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Curtis W. Jacobs diary and account book

Identifier: MS 3036


Diary and account book of Curtis W. Jacobs, a wealthy Worcester County, Maryland planter, state legislator, and ardent supporter of slavery. This book primarily details his business transactions, especially those relating to the enslaved people on his farm.


  • 1854-1866


Conditions Governing Access

Public access restricted to digital reproduction or microfilm [see microfilm MS 802].

Conditions Governing Use

The reproduction of materials in this collection may be subject to copyright restrictions. It is the responsibility of the researcher to determine and satisfy copyright clearances or other case restrictions when publishing or otherwise distributing materials found in the collections. For more information visit the MCHC’s Rights and Permissions page.

Biographical Note

Curtis Washington Jacobs (b. 1815), sometimes known as C. W. Jacobs, was a planter in Worcester County, Maryland, and a member of the Maryland House of Delegates from 1860-1861, where his position in favor of states' rights and his support of the institution of slavery is well-documented.


1 Volumes

Language of Materials


Immediate Source of Acquisition

Gift of Mrs. H. Thayer Kinsbury in 1990; accession # 003050.

Scope and Contents

This single volume kept by Curtis W. Jacobs details business transactions, especially those relating to the enslaved people who worked his farm.

The first portion of the volume is an accounting of the expenses (about $3,000) incurred by Jacobs while building an addition onto his house in Worcester County, Maryland and constructing outbuildings on the same property from 1853-1856. A few pages of memoranda regarding land for sale in Alabama follow. Next is an 1856 narrative justification for sending 38 enslaved persons to work for various men in Wilcox County, Alabama. As reasons for splitting them up and sending them away, Jacobs claims there were successful and unsuccessful attempts by the enslaved men to run away and that the enslaved women "murdered their own children after birth" and attempted abortions. He believes there were also several "united" attempts to poison the Jacobs family as well as a well-planned armed exodus, helped by "hired abolitionists" in Canada and the free black population in the area. Jacobs lists his attempts to instruct the enslaved people on his farm in morality and religion, in his opinion, to no avail. The next few pages then detail his accounting for the enslaved individuals hired out in Alabama from 1856-1859.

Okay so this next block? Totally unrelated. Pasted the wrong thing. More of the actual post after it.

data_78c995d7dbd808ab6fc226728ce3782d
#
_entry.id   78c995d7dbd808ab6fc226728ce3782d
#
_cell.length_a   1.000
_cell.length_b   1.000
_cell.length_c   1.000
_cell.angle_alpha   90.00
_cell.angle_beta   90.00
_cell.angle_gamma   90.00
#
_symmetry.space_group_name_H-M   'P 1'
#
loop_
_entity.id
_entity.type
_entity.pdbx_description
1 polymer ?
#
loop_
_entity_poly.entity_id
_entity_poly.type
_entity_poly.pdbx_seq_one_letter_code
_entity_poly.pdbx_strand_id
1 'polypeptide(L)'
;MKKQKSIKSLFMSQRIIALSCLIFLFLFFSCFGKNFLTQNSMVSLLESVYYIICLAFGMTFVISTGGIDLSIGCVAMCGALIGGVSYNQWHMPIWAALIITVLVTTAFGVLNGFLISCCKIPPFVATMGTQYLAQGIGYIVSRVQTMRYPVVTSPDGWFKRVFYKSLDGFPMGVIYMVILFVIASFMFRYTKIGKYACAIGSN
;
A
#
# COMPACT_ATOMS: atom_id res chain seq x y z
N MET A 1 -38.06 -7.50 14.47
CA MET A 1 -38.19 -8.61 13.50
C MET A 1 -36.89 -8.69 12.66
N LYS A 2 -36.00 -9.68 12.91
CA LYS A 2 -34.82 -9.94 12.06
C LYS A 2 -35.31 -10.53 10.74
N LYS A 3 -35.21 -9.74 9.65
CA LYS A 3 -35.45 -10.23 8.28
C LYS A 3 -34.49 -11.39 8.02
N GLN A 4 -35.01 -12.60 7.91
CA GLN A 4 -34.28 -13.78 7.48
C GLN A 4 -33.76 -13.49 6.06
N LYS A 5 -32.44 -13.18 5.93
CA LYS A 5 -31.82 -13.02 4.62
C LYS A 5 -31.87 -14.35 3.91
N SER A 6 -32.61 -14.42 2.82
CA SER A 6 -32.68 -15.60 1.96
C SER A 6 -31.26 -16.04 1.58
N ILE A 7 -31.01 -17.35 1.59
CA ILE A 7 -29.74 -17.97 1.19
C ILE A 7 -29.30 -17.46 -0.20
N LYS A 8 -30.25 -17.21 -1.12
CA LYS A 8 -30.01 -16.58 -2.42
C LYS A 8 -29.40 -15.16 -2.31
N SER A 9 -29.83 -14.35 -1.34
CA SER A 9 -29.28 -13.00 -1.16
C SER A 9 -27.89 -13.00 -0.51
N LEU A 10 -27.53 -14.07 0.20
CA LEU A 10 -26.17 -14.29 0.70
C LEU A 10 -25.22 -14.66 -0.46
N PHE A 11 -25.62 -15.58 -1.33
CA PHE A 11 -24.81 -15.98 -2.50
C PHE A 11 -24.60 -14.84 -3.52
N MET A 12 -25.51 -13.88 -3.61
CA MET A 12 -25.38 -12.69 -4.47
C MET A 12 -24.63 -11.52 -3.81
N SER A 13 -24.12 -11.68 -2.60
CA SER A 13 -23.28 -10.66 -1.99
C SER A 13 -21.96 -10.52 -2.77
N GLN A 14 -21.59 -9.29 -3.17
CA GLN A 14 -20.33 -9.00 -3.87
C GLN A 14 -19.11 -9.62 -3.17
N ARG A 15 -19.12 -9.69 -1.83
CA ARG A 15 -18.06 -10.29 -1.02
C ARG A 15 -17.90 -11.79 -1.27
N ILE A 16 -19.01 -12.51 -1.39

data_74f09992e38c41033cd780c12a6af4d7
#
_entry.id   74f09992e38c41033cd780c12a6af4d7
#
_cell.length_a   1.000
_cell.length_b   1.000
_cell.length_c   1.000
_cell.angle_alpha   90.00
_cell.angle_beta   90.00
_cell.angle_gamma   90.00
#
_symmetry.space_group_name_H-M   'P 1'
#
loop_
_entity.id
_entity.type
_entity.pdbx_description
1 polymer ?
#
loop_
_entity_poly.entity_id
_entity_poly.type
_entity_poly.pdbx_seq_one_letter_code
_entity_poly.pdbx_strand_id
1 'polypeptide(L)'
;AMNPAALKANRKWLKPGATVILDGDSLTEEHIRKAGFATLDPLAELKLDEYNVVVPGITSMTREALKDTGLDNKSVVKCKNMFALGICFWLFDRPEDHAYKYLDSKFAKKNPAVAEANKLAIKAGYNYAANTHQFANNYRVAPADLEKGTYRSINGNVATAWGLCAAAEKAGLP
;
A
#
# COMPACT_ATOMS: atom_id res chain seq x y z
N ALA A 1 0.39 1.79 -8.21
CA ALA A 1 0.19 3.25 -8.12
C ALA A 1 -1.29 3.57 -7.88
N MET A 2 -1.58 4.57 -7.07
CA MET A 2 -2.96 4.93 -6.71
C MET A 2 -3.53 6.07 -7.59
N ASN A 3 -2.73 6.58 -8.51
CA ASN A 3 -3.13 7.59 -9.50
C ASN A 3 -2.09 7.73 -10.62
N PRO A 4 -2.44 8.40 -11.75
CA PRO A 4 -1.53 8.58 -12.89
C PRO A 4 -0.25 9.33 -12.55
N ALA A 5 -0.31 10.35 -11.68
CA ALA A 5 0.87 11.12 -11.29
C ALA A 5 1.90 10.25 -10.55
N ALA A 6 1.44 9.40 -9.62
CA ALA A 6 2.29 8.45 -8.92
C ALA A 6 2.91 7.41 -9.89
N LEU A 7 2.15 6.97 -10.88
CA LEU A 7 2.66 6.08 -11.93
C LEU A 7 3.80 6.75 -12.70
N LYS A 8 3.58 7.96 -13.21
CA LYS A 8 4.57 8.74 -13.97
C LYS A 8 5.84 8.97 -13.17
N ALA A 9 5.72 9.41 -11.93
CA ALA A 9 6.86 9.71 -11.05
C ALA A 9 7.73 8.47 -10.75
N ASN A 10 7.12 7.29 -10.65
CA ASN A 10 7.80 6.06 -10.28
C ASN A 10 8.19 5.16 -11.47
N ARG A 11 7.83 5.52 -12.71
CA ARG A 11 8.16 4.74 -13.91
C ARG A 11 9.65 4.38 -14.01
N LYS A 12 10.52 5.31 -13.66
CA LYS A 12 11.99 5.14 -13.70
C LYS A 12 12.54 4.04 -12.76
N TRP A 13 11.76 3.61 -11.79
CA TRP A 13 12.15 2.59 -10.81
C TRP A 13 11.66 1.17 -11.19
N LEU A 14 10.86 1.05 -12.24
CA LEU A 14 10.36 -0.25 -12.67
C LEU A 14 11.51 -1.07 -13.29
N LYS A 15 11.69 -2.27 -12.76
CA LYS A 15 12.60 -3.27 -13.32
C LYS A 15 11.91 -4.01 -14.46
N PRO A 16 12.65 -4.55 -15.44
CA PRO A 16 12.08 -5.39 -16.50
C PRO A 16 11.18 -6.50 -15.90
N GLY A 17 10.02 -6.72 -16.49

The second half of the volume, which covers the years 1863 to 1866, relates how several of the enslaved people on his farm ran away in October 1863 to join the Union army. He explains that he was compelled by law to not attempt recapture or dissuade others from leaving and blames President Lincoln's drafting efforts for their leaving. Additionally, while the law stated that enslavers loyal to the Union could get $300 compensation per enslaved person, Jacobs was listed as disloyal and could not get anyone to vouch for him in order to receive compensation. He also describes an invitation to the Constitutional Convention of 1864 and how he could not support such an endeavor and how in the next election he and other "disloyal" voters were not allowed to vote.

At the end of the volume, Jacobs lists the enslaved individuals who were freed when slavery was abolished and mentions an enslaved woman who surrendered her freedom to be "my slave for life." The last few pages of the volume transcribes a letter asking men to help build a road between the eastern and western parts of Sussex County, Delaware.

Guide to the Curtis W. Jacobs diary and account book
Under Revision
Description rules
Describing Archives: A Content Standard
Language of description
Script of description

Revision Statements

  • 2020-12-09: Manually entered into ArchivesSpace by Emily Somach.

Repository Details

Part of the H. Furlong Baldwin Library Repository

H. Furlong Baldwin Library
Maryland Center for History and Culture
610 Park Avenue
Baltimore MD 21201 United States